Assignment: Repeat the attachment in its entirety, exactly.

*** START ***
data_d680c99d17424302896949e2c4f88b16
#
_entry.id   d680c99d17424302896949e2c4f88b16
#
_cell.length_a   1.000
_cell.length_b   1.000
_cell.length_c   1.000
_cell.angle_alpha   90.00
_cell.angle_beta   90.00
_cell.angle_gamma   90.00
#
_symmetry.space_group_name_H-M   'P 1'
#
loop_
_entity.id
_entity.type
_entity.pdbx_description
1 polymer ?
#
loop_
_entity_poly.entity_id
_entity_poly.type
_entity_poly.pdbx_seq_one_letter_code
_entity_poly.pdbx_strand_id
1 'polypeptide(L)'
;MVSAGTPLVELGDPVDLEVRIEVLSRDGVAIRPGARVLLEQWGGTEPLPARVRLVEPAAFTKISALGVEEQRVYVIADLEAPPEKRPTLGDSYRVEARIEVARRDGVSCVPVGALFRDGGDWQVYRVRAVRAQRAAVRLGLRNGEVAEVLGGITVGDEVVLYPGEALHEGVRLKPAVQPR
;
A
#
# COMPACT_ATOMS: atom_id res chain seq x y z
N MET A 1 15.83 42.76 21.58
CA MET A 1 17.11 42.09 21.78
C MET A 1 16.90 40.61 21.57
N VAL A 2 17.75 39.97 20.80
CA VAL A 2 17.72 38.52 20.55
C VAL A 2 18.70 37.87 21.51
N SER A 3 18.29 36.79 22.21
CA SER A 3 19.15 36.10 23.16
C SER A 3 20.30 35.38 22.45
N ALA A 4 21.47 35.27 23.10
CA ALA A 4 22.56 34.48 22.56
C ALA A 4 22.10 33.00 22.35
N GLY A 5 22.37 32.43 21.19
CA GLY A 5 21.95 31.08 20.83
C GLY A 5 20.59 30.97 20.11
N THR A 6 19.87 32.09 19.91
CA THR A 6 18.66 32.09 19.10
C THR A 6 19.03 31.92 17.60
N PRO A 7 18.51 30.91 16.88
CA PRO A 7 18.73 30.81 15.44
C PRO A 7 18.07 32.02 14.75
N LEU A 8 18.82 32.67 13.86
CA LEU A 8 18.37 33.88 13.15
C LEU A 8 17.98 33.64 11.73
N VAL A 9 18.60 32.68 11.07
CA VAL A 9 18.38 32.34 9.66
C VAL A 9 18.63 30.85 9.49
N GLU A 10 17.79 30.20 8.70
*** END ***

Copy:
data_d680c99d17424302896949e2c4f88b16
#
_entry.id   d680c99d17424302896949e2c4f88b16
#
_cell.length_a   1.000
_cell.length_b   1.000
_cell.length_c   1.000
_cell.angle_alpha   90.00
_cell.angle_beta   90.00
_cell.angle_gamma   90.00
#
_symmetry.space_group_name_H-M   'P 1'
#
loop_
_entity.id
_entity.type
_entity.pdbx_description
1 polymer ?
#
loop_
_entity_poly.entity_id
_entity_poly.type
_entity_poly.pdbx_seq_one_letter_code
_entity_poly.pdbx_strand_id
1 'polypeptide(L)'
;MVSAGTPLVELGDPVDLEVRIEVLSRDGVAIRPGARVLLEQWGGTEPLPARVRLVEPAAFTKISALGVEEQRVYVIADLEAPPEKRPTLGDSYRVEARIEVARRDGVSCVPVGALFRDGGDWQVYRVRAVRAQRAAVRLGLRNGEVAEVLGGITVGDEVVLYPGEALHEGVRLKPAVQPR
;
A
#
# COMPACT_ATOMS: atom_id res chain seq x y z
N MET A 1 15.83 42.76 21.58
CA MET A 1 17.11 42.09 21.78
C MET A 1 16.90 40.61 21.57
N VAL A 2 17.75 39.97 20.80
CA VAL A 2 17.72 38.52 20.55
C VAL A 2 18.70 37.87 21.51
N SER A 3 18.29 36.79 22.21
CA SER A 3 19.15 36.10 23.16
C SER A 3 20.30 35.38 22.45
N ALA A 4 21.47 35.27 23.10
CA ALA A 4 22.56 34.48 22.56
C ALA A 4 22.10 33.00 22.35
N GLY A 5 22.37 32.43 21.19
CA GLY A 5 21.95 31.08 20.83
C GLY A 5 20.59 30.97 20.11
N THR A 6 19.87 32.09 19.91
CA THR A 6 18.66 32.09 19.10
C THR A 6 19.03 31.92 17.60
N PRO A 7 18.51 30.91 16.88
CA PRO A 7 18.73 30.81 15.44
C PRO A 7 18.07 32.02 14.75
N LEU A 8 18.82 32.67 13.86
CA LEU A 8 18.37 33.88 13.15
C LEU A 8 17.98 33.64 11.73
N VAL A 9 18.60 32.68 11.07
CA VAL A 9 18.38 32.34 9.66
C VAL A 9 18.63 30.85 9.49
N GLU A 10 17.79 30.20 8.70